I often get asked by my branding clients after we wrap up their project why I provide so many different designs as well as how and when to use them. So today I’m going to share with you exactly how to use your logo and brand elements to make your business cohesive and clear. As you can see in the example brand board below, you often will have a primary logo, secondary logo, and sub-elements (brand marks, monogram, signature, etc) that can be used for your brand.
I always tell my clients to use this logo before anything else, as this is the one you want potential clients and customers to get familiar with. EXAMPLE: Typically used on business cards, signs, website header, social page headers, etc.
Basically, this little one is considered the ‘second choice’ when the primary logo just doesn’t work. It should look similar to the primary logo, just a slight layout/variation to it (I don’t recommend anything too different). Typically if your primary logo is horizontal in design (and wouldn’t work in a square profile pic), the secondary should come into play and fit (maybe a more vertical/stacked logo).
This can range from a simple icon (think Apple) to a creative monogram or design (like my example). This is often used alongside the primary/secondary logo and not too often on its own. EXAMPLE: Favicon, stickers/labels, profile Pic (sometimes), the bottom of stationery, wax seal, brand pattern, etc.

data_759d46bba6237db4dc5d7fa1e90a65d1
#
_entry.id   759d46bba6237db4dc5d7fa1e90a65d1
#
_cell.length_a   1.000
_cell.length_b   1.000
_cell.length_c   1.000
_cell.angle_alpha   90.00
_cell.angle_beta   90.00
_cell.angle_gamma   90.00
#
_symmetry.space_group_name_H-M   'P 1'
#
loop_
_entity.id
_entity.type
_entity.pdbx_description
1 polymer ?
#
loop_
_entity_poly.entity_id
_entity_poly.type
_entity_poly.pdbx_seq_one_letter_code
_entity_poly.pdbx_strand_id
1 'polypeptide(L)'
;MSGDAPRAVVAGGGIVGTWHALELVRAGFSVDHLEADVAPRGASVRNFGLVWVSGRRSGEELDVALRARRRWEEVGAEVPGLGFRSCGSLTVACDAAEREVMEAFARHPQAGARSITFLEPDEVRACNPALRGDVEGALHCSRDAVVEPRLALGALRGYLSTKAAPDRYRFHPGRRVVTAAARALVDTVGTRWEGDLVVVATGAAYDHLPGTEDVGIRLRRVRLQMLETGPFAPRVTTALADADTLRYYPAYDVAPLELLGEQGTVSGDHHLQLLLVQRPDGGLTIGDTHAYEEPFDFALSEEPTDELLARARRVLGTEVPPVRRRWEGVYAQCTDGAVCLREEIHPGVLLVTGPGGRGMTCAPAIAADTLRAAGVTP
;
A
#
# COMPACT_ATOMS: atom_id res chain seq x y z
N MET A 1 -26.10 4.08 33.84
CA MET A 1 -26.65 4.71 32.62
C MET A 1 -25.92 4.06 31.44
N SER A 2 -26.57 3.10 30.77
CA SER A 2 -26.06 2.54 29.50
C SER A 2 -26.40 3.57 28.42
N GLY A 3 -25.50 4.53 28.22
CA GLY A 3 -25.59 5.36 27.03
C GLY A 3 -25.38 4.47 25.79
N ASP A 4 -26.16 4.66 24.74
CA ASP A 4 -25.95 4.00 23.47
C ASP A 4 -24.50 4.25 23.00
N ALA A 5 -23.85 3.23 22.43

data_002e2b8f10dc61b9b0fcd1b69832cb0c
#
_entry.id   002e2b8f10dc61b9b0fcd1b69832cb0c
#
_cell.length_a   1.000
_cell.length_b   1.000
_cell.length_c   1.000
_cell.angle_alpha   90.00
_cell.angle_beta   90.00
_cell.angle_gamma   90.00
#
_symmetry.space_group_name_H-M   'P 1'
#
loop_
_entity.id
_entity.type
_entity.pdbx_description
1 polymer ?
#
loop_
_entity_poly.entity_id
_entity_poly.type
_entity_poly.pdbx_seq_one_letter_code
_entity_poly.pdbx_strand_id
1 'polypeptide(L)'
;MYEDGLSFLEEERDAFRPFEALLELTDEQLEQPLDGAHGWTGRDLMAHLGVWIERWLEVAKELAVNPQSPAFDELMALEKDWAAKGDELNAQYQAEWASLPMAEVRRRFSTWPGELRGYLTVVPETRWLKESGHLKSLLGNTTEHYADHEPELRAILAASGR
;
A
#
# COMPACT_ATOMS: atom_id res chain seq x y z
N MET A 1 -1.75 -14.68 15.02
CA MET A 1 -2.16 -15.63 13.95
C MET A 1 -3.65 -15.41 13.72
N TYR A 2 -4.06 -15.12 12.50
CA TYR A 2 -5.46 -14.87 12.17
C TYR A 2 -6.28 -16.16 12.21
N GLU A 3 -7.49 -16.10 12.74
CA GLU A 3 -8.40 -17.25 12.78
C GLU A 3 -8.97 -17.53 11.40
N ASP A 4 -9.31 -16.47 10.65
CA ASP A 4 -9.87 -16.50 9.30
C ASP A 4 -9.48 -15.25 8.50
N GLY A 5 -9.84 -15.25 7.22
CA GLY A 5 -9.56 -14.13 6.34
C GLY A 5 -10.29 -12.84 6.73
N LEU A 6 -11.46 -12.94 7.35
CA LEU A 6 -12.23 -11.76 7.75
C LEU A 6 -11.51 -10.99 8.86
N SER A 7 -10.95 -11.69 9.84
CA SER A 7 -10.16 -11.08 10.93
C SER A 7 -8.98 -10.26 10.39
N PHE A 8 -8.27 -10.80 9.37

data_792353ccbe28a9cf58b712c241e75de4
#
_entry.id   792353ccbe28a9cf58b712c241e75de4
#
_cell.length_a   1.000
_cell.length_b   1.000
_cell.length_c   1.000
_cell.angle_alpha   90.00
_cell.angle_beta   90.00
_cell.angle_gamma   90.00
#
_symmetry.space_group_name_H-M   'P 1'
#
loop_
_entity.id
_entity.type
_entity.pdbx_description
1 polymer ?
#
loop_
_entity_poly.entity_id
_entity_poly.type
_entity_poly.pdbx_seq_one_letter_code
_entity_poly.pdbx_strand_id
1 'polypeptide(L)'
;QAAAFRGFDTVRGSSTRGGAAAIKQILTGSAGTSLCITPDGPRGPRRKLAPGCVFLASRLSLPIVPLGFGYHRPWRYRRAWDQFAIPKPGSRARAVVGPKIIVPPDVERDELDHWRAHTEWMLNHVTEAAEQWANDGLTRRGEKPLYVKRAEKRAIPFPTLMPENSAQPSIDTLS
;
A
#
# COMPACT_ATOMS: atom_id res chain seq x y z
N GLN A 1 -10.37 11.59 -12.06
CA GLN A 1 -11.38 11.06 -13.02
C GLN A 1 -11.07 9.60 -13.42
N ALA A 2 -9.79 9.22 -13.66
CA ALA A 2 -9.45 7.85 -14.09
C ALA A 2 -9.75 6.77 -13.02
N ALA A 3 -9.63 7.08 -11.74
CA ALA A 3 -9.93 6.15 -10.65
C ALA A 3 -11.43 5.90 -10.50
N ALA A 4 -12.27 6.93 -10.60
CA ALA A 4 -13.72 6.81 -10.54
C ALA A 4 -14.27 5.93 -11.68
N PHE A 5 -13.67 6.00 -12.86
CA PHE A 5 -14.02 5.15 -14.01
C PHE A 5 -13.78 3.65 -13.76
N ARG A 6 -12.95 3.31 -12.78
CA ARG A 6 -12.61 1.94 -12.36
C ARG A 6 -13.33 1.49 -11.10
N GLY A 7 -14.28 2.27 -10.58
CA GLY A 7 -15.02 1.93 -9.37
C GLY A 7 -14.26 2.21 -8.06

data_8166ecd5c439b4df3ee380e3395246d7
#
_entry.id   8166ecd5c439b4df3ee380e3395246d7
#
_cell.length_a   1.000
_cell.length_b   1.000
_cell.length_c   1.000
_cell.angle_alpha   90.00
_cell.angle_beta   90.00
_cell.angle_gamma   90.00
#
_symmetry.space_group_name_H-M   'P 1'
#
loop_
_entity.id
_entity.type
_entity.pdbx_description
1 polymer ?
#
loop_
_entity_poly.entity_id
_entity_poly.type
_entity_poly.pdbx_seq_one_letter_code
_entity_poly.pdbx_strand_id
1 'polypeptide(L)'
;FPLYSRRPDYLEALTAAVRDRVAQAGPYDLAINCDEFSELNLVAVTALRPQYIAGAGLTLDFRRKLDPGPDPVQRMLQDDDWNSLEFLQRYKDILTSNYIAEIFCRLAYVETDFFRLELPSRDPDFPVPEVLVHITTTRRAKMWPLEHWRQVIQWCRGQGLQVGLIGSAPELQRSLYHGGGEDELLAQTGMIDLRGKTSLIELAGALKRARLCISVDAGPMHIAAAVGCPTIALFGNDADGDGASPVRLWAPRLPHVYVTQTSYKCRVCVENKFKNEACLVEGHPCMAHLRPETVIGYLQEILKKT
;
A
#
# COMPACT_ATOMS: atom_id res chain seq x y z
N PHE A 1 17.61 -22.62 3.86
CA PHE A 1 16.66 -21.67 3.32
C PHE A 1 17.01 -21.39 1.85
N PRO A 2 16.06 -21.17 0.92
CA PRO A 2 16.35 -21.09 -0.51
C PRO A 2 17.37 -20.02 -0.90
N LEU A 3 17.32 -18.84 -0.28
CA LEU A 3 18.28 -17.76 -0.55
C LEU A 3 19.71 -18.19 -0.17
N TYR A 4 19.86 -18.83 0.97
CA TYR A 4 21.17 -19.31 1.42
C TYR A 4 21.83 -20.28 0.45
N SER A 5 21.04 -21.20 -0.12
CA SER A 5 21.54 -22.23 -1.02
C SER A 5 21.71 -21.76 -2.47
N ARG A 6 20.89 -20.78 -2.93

This is often just an additional design element that can be used to complement the overall brand. In the past, I’ve done signatures (can be used on stationery, end of blog posts, about pages) to established dates or a simple icon. These shouldn’t be used on their own, but with the other design elements. EXAMPLE: On packaging, the bottom of the business card, as a pattern, etc.
I think it’s super important to understand how to use your logo and elements to help establish your brand and style. Feel free to also check out the following!
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